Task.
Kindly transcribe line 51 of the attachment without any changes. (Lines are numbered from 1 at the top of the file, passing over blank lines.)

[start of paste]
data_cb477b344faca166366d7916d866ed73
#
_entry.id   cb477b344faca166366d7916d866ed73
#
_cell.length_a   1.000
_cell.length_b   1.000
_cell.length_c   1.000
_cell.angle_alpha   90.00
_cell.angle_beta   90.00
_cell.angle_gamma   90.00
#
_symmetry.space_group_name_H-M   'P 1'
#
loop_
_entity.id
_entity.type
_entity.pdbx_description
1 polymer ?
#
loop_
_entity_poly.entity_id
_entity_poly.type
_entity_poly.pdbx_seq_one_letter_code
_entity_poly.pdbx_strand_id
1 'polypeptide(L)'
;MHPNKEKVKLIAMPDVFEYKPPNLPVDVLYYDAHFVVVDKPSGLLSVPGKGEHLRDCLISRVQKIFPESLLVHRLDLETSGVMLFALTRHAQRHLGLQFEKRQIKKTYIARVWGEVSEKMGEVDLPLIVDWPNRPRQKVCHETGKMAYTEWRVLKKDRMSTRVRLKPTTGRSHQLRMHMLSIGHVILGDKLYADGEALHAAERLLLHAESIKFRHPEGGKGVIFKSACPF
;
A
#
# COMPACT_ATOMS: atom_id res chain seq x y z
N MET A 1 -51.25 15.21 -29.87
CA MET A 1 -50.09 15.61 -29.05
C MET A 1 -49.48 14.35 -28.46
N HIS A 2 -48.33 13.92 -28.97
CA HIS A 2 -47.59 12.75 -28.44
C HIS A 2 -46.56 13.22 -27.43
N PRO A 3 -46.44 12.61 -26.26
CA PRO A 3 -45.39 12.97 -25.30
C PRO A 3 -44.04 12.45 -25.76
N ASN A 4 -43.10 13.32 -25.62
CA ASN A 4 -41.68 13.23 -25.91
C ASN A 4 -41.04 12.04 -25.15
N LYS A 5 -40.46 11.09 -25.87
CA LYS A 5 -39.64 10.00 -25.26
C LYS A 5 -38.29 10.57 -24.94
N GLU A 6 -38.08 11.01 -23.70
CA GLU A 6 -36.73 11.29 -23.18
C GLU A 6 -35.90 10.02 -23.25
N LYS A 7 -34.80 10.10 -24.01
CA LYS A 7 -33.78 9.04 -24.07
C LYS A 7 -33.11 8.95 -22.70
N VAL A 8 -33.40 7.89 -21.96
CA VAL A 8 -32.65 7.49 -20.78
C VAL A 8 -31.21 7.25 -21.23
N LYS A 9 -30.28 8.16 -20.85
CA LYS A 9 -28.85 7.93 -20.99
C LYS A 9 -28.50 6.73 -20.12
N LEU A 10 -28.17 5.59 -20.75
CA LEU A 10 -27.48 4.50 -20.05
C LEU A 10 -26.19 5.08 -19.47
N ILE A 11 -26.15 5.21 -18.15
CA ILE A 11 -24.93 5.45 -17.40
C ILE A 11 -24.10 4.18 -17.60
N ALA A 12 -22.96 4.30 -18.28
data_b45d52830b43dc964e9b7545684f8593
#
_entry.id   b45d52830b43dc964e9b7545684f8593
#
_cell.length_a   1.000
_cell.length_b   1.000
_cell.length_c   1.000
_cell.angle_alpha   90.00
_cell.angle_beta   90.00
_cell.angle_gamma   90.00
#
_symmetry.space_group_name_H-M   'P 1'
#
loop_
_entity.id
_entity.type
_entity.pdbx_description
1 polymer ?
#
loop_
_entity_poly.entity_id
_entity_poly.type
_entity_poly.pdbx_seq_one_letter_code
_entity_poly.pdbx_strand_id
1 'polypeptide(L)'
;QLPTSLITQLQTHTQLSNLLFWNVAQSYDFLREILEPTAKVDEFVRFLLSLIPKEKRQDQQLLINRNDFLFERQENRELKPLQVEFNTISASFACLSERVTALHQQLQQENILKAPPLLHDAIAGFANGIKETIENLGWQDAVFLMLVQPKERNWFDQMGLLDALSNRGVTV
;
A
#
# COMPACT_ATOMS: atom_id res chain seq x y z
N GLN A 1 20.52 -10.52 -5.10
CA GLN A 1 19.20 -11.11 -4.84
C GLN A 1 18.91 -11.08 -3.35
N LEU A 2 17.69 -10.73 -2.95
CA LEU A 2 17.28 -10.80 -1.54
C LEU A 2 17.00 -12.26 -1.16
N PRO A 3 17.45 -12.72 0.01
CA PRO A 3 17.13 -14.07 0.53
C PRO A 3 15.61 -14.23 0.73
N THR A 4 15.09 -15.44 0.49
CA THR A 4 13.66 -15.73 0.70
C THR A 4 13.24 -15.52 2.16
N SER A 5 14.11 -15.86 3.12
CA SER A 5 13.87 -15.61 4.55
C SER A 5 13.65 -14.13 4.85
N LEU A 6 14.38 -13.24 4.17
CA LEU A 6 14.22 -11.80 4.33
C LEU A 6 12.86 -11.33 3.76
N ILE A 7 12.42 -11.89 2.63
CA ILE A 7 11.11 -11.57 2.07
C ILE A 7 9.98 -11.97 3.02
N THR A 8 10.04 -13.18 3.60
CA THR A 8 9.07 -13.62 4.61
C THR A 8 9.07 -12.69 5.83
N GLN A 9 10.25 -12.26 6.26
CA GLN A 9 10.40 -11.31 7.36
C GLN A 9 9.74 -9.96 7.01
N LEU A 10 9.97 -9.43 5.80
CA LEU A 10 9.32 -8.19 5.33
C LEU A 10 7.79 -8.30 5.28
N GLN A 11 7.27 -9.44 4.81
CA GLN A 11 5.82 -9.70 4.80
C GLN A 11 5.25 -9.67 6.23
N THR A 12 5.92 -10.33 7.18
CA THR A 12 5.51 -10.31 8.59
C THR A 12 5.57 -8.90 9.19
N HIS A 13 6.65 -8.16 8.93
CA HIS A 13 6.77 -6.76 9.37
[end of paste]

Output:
C LYS A 7 -33.11 8.95 -22.70